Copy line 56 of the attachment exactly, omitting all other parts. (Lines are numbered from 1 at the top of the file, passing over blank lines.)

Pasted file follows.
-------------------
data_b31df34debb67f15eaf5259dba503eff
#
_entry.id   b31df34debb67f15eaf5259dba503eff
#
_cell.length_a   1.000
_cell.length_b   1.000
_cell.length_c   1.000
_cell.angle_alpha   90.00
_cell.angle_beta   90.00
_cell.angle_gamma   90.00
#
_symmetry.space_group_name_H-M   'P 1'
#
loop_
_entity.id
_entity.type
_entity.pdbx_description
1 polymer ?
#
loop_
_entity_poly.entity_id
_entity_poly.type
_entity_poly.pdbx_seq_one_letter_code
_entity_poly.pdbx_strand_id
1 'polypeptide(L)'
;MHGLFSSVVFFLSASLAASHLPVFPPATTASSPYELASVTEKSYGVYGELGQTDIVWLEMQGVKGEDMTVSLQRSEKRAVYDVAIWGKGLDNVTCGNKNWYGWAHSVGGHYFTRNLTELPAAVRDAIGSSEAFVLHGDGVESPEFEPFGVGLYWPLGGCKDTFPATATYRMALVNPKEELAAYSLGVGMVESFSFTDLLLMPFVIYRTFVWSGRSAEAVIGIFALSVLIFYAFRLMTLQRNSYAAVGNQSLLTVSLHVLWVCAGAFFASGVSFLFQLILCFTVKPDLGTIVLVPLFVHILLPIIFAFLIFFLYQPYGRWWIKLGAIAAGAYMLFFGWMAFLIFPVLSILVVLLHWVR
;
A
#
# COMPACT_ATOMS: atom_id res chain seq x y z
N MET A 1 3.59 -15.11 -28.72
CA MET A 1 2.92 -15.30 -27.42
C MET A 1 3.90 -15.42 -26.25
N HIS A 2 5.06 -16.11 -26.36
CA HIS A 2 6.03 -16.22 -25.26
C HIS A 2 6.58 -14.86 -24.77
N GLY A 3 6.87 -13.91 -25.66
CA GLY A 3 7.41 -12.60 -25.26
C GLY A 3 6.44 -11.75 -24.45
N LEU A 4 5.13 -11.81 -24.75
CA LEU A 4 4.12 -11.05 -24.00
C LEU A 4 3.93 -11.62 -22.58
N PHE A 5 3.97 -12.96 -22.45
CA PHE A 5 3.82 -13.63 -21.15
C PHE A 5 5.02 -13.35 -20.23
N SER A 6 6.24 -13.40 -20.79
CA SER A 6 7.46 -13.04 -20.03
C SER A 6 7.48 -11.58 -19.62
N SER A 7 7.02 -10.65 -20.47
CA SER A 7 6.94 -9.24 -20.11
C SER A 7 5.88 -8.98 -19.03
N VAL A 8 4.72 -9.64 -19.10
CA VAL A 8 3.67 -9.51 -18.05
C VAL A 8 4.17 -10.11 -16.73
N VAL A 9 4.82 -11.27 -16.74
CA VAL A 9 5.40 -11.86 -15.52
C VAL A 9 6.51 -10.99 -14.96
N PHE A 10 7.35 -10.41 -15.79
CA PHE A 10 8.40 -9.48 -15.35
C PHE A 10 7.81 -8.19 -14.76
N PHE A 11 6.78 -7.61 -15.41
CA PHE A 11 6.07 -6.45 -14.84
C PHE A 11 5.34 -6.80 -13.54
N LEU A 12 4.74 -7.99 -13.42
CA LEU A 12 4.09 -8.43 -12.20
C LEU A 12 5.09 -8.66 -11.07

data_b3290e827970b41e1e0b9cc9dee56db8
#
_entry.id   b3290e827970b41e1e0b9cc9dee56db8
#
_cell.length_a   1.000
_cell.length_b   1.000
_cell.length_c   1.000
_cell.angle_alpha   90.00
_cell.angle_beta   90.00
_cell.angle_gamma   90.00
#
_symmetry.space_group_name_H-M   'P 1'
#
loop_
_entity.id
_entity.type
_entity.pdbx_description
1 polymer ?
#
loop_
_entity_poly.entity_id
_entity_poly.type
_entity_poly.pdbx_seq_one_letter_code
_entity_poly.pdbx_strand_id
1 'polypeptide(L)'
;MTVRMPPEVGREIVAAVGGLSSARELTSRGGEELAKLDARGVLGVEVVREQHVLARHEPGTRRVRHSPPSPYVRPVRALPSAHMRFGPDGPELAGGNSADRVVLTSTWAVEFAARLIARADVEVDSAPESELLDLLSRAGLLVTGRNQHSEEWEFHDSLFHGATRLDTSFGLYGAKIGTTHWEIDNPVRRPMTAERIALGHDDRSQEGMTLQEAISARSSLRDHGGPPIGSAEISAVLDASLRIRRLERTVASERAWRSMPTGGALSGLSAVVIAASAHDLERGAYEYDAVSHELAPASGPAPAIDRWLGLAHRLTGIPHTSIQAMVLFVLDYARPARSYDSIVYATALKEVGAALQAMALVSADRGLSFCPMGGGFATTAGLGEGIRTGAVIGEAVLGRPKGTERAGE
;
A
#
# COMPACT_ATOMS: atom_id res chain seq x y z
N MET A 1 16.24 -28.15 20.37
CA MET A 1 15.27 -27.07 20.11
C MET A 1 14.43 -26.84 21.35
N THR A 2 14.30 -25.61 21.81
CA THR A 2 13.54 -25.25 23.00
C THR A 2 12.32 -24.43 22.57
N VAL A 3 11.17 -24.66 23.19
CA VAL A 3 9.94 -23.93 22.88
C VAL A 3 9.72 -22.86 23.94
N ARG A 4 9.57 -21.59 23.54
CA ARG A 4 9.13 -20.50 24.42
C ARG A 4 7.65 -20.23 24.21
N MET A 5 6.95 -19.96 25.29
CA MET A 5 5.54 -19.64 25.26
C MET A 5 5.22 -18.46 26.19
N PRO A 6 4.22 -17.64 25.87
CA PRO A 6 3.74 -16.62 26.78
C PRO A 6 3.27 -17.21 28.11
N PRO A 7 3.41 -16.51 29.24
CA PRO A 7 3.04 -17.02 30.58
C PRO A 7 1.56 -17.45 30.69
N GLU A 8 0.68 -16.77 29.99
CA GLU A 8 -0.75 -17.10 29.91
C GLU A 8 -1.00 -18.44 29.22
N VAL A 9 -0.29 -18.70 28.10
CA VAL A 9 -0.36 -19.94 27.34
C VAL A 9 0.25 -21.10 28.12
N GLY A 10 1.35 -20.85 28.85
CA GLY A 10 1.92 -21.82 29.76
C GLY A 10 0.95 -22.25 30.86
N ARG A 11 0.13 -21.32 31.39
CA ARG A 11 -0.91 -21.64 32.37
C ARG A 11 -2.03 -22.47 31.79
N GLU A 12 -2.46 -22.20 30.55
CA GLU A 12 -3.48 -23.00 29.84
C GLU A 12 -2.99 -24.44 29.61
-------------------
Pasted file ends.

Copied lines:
CA VAL A 9 5.40 -11.86 -15.52